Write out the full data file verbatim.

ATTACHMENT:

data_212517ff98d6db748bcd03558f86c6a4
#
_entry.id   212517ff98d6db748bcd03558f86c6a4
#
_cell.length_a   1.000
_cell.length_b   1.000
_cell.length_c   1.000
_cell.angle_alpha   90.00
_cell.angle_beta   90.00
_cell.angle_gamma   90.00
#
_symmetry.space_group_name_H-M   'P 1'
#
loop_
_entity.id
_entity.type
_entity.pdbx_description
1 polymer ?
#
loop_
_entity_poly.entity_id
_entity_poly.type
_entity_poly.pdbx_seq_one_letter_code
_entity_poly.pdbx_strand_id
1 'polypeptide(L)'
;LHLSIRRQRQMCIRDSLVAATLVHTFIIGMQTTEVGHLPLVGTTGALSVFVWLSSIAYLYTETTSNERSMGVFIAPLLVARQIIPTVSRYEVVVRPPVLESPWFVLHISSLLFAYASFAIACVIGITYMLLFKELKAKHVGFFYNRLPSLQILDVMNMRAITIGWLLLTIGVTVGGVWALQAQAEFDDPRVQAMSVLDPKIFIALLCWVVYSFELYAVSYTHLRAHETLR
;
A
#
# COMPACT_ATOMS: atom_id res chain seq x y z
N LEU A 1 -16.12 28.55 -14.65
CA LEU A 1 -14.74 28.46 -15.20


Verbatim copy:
data_212517ff98d6db748bcd03558f86c6a4
#
_entry.id   212517ff98d6db748bcd03558f86c6a4
#
_cell.length_a   1.000
_cell.length_b   1.000
_cell.length_c   1.000
_cell.angle_alpha   90.00
_cell.angle_beta   90.00
_cell.angle_gamma   90.00
#
_symmetry.space_group_name_H-M   'P 1'
#
loop_
_entity.id
_entity.type
_entity.pdbx_description
1 polymer ?
#
loop_
_entity_poly.entity_id
_entity_poly.type
_entity_poly.pdbx_seq_one_letter_code
_entity_poly.pdbx_strand_id
1 'polypeptide(L)'
;LHLSIRRQRQMCIRDSLVAATLVHTFIIGMQTTEVGHLPLVGTTGALSVFVWLSSIAYLYTETTSNERSMGVFIAPLLVARQIIPTVSRYEVVVRPPVLESPWFVLHISSLLFAYASFAIACVIGITYMLLFKELKAKHVGFFYNRLPSLQILDVMNMRAITIGWLLLTIGVTVGGVWALQAQAEFDDPRVQAMSVLDPKIFIALLCWVVYSFELYAVSYTHLRAHETLR
;
A
#
# COMPACT_ATOMS: atom_id res chain seq x y z
N LEU A 1 -16.12 28.55 -14.65
CA LEU A 1 -14.74 28.46 -15.20